*.3ds, *.3fr, *.3pr, *.7z, *.ab4, *.ac2, *.accdb, *.accde, *.accdr, *.accdt, *.acr, *.adb, *.agd1, *.ai, *.ait, *.al, *.apj, *.arw, *.asm, *.asp, *.awg, *.backup, *.backupdb, *.bak, *.bdb, *.bgt, *.bik, *.bkp, *.blend, *.bpw, *.c, *.cdf, *.cdr, *.cdr3, *.cdr4, *.cdr5, *.cdr6, *.cdrw, *.cdx, *.ce1, *.ce2, *.cer, *.cfp, *.cgm, *.cib, *.cls, *.cmt, *.cpi, *.cpp, *.cr2, *.craw, *.crt, *.crw, *.csh, *.csl, *.css, *.csv, *.dac, *.db, *.db-journal, *.db3, *.dbf, *.dc2, *.dcr, *.dcs, *.ddd, *.ddoc, *.ddrw, *.der, *.design, *.dgc, *.djvu, *.dng, *.doc, *.docm, *.docx, *.dot, *.dotm, *.dotx, *.drf, *.drw, *.dwg, *.dxb, *.erbsql, *.erf, *.exf, *.fdb, *.ffd, *.fff, *.fh, *.fhd, *.fpx, *.fxg, *.gray, *.grey, *.gry, *.h, *.hbk, *.hpp, *.ibank, *.ibd, *.ibz, *.idx, *.iiq, *.incpas, *.jpeg, *.jpg, *.js, *.kc2, *.kdbx, *.kdc, *.kpdx, *.lua, *.mdb, *.mdc, *.mef, *.mfw, *.mmw, *.moneywell, *.mos, *.mpg, *.mrw, *.myd, *.ndd, *.nef, *.nop, *.nrw, *.ns2, *.ns3, *.ns4, *.nsd, *.nsf, *.nsg, *.nsh, *.nwb, *.nx1, *.nx2, *.nyf, *.odb, *.odf, *.odg, *.odm, *.odp, *.ods, *.odt, *.orf, *.otg, *.oth, *.otp, *.ots, *.ott, *.p12, *.p7b, *.p7c, *.pat, *.pcd, *.pdf, *.pef, *.pem, *.pfx, *.php, *.pl, *.pot, *.potm, *.potx, *.ppam, *.pps, *.ppsm, *.ppsx, *.ppt, *.pptm, *.pptx, *.ps, *.psafe3, *.psd, *.ptx, *.py, *.ra2, *.raf, *.rar, *.raw, *.rdb, *.rtf, *.rw2, *.rwl, *.rwz, *.s3db, *.sas7bdat, *.sav, *.sd0, *.sd1, *.sda, *.sdf, *.sldm, *.sldx, *.sql, *.sqlite, *.sqlite3, *.sqlitedb, *.sr2, *.srf, *.srw, *.st4, *.st5, *.st6, *.st7, *.st8, *.stc, *.std, *.sti, *.stw, *.stx, *.sxc, *.sxd, *.sxg, *.sxi, *.sxm, *.sxw, *.txt, *.wb2, *.x3f, *.xla, *.xlam, *.xll, *.xlm, *.xls, *.xlsb, *.xlsm, *.xlsx, *.xlt, *.xltm, *.xltx, *.xlw, *.xml, *.ycbcra, *.zip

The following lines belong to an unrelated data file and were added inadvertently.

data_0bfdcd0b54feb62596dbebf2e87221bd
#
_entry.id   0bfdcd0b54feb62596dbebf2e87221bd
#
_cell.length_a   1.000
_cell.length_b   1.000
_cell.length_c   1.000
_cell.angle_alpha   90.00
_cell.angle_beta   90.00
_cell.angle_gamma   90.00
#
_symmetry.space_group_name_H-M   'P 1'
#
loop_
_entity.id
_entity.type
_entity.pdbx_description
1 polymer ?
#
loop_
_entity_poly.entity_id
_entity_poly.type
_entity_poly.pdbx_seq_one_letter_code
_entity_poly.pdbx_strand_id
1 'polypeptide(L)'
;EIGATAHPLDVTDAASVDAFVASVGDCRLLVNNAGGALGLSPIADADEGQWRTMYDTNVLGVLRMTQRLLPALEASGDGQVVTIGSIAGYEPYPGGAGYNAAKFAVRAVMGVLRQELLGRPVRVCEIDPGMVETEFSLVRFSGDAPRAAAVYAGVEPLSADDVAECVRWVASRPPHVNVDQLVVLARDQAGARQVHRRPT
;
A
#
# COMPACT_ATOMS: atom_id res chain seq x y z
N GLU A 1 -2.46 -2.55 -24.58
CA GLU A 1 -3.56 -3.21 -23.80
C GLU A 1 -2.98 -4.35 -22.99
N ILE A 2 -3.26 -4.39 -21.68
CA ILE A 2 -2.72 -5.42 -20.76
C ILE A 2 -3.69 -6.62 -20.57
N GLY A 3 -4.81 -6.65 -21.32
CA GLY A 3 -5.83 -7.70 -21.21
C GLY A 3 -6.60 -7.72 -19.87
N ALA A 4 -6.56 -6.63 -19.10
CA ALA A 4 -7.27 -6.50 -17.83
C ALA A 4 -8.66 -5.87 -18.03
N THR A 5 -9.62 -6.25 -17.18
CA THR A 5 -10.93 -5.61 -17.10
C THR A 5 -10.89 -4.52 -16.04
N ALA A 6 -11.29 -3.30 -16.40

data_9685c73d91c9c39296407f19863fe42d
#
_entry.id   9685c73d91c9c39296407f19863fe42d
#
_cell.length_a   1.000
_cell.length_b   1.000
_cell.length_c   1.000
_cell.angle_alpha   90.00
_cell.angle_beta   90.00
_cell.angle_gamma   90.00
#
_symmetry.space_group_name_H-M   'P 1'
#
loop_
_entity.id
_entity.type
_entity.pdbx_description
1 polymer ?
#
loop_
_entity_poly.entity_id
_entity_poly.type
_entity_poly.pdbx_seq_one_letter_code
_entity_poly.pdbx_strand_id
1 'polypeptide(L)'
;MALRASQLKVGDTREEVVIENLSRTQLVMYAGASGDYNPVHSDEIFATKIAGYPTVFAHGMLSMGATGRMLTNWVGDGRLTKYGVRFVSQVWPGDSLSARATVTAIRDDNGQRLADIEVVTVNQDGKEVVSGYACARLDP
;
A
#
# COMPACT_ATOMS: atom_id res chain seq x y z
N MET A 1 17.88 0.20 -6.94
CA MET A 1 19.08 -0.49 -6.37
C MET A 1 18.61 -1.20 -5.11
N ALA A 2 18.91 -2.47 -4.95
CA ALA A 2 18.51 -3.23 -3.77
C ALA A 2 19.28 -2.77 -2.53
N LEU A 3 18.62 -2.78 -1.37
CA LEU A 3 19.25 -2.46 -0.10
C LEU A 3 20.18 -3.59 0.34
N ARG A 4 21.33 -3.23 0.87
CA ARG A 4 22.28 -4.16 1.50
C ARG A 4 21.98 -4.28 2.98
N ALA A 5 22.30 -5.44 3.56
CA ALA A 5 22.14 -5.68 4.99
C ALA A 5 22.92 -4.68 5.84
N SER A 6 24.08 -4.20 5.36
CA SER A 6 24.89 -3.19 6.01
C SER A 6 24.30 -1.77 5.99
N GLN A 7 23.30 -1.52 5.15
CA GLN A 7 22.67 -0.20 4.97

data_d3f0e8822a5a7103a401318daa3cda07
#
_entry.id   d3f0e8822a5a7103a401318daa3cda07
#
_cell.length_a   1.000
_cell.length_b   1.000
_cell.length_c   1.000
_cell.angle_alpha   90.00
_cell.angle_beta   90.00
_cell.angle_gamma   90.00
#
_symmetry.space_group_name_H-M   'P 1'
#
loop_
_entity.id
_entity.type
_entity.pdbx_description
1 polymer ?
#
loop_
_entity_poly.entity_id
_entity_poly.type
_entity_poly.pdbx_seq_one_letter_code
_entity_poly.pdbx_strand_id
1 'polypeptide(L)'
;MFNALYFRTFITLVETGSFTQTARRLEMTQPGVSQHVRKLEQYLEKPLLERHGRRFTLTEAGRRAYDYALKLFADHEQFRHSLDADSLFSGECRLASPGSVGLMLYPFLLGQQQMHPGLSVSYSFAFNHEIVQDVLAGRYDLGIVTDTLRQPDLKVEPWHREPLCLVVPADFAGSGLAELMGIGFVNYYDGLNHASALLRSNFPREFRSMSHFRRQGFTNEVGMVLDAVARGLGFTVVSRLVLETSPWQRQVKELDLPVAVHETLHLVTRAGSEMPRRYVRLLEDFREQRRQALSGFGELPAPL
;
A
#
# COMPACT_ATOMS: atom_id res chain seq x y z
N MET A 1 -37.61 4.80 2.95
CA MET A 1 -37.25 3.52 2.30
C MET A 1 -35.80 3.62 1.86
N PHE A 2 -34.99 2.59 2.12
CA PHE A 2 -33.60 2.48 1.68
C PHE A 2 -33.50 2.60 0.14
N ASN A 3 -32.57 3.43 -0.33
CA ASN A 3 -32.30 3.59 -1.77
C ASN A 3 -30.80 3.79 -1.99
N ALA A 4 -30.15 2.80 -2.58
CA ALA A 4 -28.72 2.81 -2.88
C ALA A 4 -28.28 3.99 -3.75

This may not be a complete list, as new variants may add or remove certain formats.
How Does TorrentLocker Infect My System?
The vast majority of new TorrentLocker infections occur when a victim opens a spam email. These emails usually appear to come from official sources. Some have executable files attached to them (these may appear to be PDF files), while others have Microsoft Word documents that ask to have macros enabled. If the macro is enabled, the computer will download an executable from a TorrentLocker server.
The best way to avoid a TorrentLocker infection is to avoid emails from unknown sources. Never open attachments if you’re at all unsure about them, and don’t trust your antivirus software to catch all ransomware variants. Businesses can also prevent TorrentLocker infections by using firewalls that block Tor and I2P servers.
What Ransom Payment Does Torrent Locker Demand for Decrypting Files?
TorrentLocker asks for a ransom of up to 4.081 bitcoin (about $1900 when this article was written) for decryption. However, the exact amount is localized based on the currency of the victim’s home country.
Can I Disable TorrentLocker Encryption?
Early versions of TorrentLocker could be easily decrypted due to a flaw in the program’s design. However, no decryption cracks exist for newer variants.
Datarecovery.com can help you create a ransomware recovery plan for TorrentLocker or CryptoLocker infection. Our experts have experience with every type of ransomware, and we offer services for both businesses and personal computer users. As a last resort, we can organize a secure payment of the ransom to restore your files, but our primary objective is always to resolve the infection without rewarding ransomware creators. For more information, speak with a ransomware decryption expert by calling 1-800-237-4200.